Celebrating my first holiday as a teacher, wohoo! After these rather hectic weeks in Stockholm, sportlov (winter break) had the best possible timing. To have some time to breathe and reset my mind was very much needed. Also, it is finally the time to start writing this blog! A lot has happened since I came to Stockholm two months ago. You may read the intro to get the general idea of this blog and my background. However, I will begin by telling you how I started my career as a teacher abroad.
I was very much honoured when I got the job offer from the middle school vice-principal of the very same school where I was about to start the last internship of my training. In his email, the vice-principal encouraged me to apply for a maternity leave substitute teacher’s position. At that point, the duration of the substitution wasn’t confirmed but I understood it was a chance I shouldn’t miss. I have always wanted to work abroad as a teacher but I never could have thought I’d start with that!
Things started rolling quickly. Firstly, I got the job which meant I needed to find my way through the red tape jungle of the Swedish authorities. For those who are generally interested in moving to Sweden and working there, I will later write more about my experiences with the paperwork. Secondly, I had my first salary negotiation. Nowadays in Sweden teachers have to negotiate their salaries according to experience and skills. Also more about that a bit later.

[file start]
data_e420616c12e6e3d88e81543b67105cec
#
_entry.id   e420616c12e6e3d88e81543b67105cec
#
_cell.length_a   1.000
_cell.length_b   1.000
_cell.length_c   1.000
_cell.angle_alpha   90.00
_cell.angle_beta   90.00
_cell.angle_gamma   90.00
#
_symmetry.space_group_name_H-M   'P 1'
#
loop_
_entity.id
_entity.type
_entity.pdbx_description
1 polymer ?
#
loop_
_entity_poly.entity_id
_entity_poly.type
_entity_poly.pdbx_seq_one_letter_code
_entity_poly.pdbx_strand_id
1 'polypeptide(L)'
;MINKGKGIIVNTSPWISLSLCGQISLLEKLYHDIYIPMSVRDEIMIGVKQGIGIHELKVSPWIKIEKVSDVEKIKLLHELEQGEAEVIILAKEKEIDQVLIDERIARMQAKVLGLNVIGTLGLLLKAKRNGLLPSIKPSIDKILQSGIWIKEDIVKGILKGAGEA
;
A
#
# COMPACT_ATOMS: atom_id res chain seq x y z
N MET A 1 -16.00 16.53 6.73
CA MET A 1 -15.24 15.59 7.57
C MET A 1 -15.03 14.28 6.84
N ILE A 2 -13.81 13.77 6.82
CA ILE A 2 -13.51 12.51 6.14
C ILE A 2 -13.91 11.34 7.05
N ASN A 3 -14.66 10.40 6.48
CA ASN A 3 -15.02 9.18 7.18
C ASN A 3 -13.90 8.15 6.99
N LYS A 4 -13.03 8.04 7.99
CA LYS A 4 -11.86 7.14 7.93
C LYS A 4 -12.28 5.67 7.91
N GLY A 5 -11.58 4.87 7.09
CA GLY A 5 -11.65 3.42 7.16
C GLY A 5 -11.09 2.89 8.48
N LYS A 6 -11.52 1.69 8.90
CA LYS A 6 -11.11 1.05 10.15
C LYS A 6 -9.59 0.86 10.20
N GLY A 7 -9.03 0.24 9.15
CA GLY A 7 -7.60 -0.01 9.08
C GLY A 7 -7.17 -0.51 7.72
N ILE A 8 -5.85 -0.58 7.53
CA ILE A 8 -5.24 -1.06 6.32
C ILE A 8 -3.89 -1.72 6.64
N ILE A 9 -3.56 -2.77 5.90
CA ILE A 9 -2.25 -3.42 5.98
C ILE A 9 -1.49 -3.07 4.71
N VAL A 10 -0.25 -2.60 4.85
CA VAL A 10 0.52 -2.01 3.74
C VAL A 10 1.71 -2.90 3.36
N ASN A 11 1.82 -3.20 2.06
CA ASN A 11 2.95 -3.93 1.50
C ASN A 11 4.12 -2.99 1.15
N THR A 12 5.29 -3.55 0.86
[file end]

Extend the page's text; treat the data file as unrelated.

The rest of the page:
While still completing the last week of my internship at the secondary school, I was orientated for the new job as a middle school classroom teacher. Those days were filled with a lot of practical information. Learning about my new tasks and of course getting to know my new students and coworkers were the main things to focus on. I remember my mind being so overloaded that when I tried to do grocery shopping after work, I couldn’t think of any ingredients I would need for cooking. For example, müsli+yogurt was simple enough to make after a day at work.
Since I jump into the role of a teacher in the middle of a period, I had to do plenty of research about what the students had done before and what kinds of methods the teacher had used. Fortunately, the permanent teacher has been extremely helpful and a good mentor to me. I can highly recommend applying for maternity leave substitutions as your first teaching job after training because the permanent teacher is then, at least in the beginning, available to give you orientation. On the other hand, it is also challenging to learn the other teacher’s methods when you have already been practising your own way of doing things. However, I wanted to make the change of teacher as easy as possible for the pupils, too, by continuing the same routines that they had had before. On the first day as the teacher, I made a deal with the children that as much as I’m their teacher they must teach me about their routines and school life. I was lucky to get many enthusiastic experts to tutor me!